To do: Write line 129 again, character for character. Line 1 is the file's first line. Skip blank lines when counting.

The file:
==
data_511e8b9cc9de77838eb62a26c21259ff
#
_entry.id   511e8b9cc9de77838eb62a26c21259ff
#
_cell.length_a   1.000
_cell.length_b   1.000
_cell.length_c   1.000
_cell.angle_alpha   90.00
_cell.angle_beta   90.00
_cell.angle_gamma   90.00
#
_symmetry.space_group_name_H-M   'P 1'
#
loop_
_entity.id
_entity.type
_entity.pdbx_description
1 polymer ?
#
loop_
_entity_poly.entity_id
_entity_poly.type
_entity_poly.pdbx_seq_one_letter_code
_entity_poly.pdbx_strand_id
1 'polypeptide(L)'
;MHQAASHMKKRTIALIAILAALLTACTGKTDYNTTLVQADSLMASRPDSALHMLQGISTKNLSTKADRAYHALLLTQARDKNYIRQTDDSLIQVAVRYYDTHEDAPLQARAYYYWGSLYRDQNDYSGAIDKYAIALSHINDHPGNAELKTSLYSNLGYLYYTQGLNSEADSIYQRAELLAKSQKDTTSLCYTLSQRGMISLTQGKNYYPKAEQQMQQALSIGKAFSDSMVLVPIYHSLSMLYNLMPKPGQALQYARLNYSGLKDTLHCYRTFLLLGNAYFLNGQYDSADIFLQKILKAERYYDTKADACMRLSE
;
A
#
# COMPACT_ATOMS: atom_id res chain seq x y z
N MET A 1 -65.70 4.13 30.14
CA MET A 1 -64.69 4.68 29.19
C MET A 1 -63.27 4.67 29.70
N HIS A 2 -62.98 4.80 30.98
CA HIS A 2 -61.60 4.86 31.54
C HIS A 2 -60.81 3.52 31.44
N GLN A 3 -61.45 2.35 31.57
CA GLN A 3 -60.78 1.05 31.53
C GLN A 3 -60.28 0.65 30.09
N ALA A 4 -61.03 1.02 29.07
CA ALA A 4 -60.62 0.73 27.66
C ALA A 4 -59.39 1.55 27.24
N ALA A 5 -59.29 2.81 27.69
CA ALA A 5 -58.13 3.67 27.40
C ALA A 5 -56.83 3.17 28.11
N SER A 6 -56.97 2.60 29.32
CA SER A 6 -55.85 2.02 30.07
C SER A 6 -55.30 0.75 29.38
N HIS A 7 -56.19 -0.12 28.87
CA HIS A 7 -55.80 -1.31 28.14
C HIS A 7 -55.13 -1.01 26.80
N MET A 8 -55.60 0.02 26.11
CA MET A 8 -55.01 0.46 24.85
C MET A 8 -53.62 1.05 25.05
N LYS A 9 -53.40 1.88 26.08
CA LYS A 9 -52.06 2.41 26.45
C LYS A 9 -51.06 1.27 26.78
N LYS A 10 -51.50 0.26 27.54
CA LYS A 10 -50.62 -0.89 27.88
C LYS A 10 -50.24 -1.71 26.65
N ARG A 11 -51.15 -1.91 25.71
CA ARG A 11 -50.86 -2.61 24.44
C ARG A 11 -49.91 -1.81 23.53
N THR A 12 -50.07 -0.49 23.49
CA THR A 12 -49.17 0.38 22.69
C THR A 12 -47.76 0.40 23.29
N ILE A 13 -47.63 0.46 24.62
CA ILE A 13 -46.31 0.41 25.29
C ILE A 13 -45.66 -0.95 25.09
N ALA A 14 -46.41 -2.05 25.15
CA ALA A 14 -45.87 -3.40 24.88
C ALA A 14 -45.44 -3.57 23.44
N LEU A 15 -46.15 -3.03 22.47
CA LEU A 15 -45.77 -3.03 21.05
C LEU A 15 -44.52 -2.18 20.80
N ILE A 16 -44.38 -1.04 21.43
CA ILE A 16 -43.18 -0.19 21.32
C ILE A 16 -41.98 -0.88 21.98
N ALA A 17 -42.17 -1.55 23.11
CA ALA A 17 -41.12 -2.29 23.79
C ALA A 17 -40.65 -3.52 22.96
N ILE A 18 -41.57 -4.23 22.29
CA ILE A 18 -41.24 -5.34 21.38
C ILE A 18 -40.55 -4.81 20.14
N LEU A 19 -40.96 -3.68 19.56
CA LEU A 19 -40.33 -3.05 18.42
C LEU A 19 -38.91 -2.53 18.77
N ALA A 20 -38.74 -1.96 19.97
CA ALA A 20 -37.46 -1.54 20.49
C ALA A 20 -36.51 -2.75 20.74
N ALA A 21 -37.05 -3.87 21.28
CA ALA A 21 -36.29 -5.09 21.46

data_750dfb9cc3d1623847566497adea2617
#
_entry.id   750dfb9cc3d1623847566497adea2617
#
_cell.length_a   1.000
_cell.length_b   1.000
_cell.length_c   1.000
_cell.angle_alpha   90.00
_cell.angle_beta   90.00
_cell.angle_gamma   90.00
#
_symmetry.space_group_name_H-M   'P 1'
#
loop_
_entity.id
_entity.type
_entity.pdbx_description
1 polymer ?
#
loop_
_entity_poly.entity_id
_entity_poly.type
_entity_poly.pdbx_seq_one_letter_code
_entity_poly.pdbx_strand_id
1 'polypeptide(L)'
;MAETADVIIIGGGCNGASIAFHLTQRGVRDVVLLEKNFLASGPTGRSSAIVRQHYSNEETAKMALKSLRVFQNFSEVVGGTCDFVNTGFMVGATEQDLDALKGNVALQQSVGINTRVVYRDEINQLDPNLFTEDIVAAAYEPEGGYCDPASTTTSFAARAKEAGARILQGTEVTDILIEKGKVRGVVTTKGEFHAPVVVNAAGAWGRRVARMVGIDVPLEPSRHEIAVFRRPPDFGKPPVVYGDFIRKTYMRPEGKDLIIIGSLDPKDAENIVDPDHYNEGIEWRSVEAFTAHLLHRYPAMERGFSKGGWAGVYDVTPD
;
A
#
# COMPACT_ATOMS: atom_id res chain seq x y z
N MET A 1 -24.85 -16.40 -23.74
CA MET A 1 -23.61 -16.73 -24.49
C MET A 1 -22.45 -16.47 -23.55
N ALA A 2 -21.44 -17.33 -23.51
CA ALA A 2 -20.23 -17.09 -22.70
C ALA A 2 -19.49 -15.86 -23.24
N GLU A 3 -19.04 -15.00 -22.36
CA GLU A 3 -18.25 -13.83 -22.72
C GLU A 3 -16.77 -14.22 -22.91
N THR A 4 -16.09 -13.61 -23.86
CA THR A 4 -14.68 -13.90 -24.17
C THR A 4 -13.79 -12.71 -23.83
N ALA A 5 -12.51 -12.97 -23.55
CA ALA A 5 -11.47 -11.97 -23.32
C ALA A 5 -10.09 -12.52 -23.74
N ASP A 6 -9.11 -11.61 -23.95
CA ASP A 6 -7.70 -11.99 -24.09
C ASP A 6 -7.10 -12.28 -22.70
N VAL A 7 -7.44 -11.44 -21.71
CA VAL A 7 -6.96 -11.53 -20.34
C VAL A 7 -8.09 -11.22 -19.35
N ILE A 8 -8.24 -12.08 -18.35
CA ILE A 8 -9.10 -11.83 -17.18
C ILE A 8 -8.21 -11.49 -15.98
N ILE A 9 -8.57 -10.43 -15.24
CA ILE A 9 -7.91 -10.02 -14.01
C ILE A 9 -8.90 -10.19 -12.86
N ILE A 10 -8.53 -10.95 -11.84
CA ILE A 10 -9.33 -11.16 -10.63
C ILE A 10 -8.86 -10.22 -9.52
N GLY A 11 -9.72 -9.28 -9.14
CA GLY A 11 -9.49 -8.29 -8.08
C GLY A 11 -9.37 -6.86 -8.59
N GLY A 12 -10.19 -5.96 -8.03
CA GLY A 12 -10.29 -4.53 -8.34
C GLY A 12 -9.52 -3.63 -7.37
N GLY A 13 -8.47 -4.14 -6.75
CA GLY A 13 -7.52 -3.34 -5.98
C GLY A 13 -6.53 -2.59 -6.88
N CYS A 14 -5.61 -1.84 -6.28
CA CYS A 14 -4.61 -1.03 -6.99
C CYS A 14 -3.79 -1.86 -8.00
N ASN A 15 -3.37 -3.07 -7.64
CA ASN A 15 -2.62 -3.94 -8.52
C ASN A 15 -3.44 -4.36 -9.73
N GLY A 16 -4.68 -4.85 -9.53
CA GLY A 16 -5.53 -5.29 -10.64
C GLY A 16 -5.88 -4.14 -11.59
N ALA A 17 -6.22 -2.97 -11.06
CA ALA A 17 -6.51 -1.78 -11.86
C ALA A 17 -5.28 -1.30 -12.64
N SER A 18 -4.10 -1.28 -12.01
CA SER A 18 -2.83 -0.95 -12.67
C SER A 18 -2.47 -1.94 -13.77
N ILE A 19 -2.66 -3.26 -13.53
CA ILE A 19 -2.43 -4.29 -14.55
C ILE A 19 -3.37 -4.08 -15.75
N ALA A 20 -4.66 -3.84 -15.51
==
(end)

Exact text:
N GLU A 3 -19.04 -15.00 -22.36